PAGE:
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The Mexican Institute of Fine Arts (INBA) has appointed Pablo Landa, who defended his PhD in Anthropology last month and is currently a Postdoctoral Research Associate in the Woodrow Wilson School, as curator of the Mexican Pavilion in the 2016 Venice Architecture Biennial.
Landa's doctoral research considers the relationship among built forms and social relations in a Mexico City housing project, where he conducted ethnographic fieldwork between 2011 and 2012. In 2014, Landa curated a retrospective for the Monterrey Museum of Contemporary Art on Mario Pani, a modernist architect who designed the project where he did research. The show offered an anthropological perspective of architecture by considering the social context from which Pani's buildings emerged and their transformations over decades alongside economic and social policies, family configurations, and personal histories.
In the words of Dolores Martinez, director of architecture at the INBA, "Alejandro Aravena, the artistic director of the Venice Biennial, wants to hear stories about the social dimensions of architecture. As a country, we have to present a nation-wide perspective. Mexico has a lot to offer. Events such as the 1985 earthquake, and everyday social problems we face, have led us to find creative solutions through architecture. We invited Pablo to work with us because as an anthropologist he can show a different perspective, one that considers the social context of buildings and their effects."
According to Landa, "Since the nineteen-fifties, Mexican architects have had a close relationship with communities they work for. They have, for example, written manuals to assist self-construction, offered creative solutions for reconstruction after natural disasters, and come up with materials and construction processes that have transformed how people build and live. Alongside these actions, communities have worked together to shape the spaces they inhabit. For example, some have built parks and community centers, or have constructed infrastructure to have access to water. We want to put these experiences side by side to reflect on what architecture can offer the users of buildings and urban spaces, and what architecture as a profession can learn from the work of organized communities."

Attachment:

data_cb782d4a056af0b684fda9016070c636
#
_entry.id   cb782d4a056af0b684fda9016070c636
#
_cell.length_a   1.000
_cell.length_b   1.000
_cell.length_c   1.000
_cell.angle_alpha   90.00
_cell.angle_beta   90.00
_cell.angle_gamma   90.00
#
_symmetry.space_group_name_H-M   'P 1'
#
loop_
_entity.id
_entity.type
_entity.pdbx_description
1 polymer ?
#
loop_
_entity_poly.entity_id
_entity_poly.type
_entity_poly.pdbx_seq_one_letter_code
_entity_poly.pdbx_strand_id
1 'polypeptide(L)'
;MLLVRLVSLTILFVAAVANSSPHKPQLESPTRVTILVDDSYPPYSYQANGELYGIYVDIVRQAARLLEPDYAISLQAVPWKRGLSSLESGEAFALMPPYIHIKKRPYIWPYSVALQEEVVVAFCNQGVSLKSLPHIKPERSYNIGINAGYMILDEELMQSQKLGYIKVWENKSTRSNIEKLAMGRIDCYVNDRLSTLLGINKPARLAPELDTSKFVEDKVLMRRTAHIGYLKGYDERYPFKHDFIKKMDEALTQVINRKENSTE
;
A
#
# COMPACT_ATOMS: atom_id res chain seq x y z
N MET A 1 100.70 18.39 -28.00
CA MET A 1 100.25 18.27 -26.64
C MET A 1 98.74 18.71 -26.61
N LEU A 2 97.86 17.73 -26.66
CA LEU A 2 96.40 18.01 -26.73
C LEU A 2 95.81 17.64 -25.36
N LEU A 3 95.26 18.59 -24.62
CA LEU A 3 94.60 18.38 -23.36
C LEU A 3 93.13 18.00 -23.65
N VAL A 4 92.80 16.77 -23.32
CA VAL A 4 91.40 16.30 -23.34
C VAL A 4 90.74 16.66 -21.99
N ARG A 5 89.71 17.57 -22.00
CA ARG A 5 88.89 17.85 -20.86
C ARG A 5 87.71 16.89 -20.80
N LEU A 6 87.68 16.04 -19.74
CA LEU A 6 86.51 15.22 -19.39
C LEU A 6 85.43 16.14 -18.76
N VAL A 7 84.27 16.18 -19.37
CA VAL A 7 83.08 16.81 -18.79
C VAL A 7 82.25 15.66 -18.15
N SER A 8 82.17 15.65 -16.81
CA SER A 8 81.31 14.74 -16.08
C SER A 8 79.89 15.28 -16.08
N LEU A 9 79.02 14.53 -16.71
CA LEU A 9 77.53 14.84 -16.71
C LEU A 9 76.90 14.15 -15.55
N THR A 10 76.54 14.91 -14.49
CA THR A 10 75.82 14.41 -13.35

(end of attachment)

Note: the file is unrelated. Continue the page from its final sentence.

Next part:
The team working on the Mexican pavilion made an open call for projects or experiences. Close to three hundred individuals, universities and organizations have registered. "We decided to adopt an anthropological approach," Landa explained, "instead of starting from a story we want to tell and then finding examples to substantiate it, we have begun by collecting experiences and projects, which we will now use to figure out what stories we can tell that reflect what is going in in Mexico. The users of buildings and neighborhoods, the people who have built them over time will be the show's protagonists. We intend to tell stories from their perspective."
The Biennial will open in May 2016 and run through November. "We plan to do simultaneous activities in Mexico and Venice, to generate a national conversation on the role of architecture in addressing social problems. Our goal is not only to show what Mexicans have done over the past decades, but also to invite reflections. We have also started talking about bringing some of these conversations to Princeton."